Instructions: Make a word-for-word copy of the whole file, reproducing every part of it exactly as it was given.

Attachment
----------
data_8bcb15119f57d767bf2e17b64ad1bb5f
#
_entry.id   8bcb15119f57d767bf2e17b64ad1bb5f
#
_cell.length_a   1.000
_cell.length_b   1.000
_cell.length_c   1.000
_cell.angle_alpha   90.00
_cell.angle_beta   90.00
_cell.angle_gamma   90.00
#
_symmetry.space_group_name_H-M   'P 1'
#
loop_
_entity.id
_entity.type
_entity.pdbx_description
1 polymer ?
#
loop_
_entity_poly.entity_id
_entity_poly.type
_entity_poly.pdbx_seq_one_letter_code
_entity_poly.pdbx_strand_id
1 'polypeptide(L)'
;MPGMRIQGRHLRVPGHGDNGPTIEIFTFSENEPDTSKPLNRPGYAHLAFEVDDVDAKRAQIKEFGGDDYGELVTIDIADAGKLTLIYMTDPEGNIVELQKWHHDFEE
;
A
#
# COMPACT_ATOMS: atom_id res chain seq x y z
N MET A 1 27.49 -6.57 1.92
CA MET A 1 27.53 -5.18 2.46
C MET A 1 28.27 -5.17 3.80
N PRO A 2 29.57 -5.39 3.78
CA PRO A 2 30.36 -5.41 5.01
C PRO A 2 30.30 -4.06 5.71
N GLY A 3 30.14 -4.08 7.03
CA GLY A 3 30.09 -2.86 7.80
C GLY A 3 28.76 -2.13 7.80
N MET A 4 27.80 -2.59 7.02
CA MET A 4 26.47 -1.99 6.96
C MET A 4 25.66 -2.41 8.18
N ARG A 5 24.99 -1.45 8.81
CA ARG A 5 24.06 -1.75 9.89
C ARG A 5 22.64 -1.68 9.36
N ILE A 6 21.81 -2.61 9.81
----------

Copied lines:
data_8bcb15119f57d767bf2e17b64ad1bb5f
#
_entry.id   8bcb15119f57d767bf2e17b64ad1bb5f
#
_cell.length_a   1.000
_cell.length_b   1.000
_cell.length_c   1.000
_cell.angle_alpha   90.00
_cell.angle_beta   90.00
_cell.angle_gamma   90.00
#
_symmetry.space_group_name_H-M   'P 1'
#
loop_
_entity.id
_entity.type
_entity.pdbx_description
1 polymer ?
#
loop_
_entity_poly.entity_id
_entity_poly.type
_entity_poly.pdbx_seq_one_letter_code
_entity_poly.pdbx_strand_id
1 'polypeptide(L)'
;MPGMRIQGRHLRVPGHGDNGPTIEIFTFSENEPDTSKPLNRPGYAHLAFEVDDVDAKRAQIKEFGGDDYGELVTIDIADAGKLTLIYMTDPEGNIVELQKWHHDFEE
;
A
#
# COMPACT_ATOMS: atom_id res chain seq x y z
N MET A 1 27.49 -6.57 1.92
CA MET A 1 27.53 -5.18 2.46
C MET A 1 28.27 -5.17 3.80
N PRO A 2 29.57 -5.39 3.78
CA PRO A 2 30.36 -5.41 5.01
C PRO A 2 30.30 -4.06 5.71
N GLY A 3 30.14 -4.08 7.03
CA GLY A 3 30.09 -2.86 7.80
C GLY A 3 28.76 -2.13 7.80
N MET A 4 27.80 -2.59 7.02
CA MET A 4 26.47 -1.99 6.96
C MET A 4 25.66 -2.41 8.18
N ARG A 5 24.99 -1.45 8.81
CA ARG A 5 24.06 -1.75 9.89
C ARG A 5 22.64 -1.68 9.36
N ILE A 6 21.81 -2.61 9.81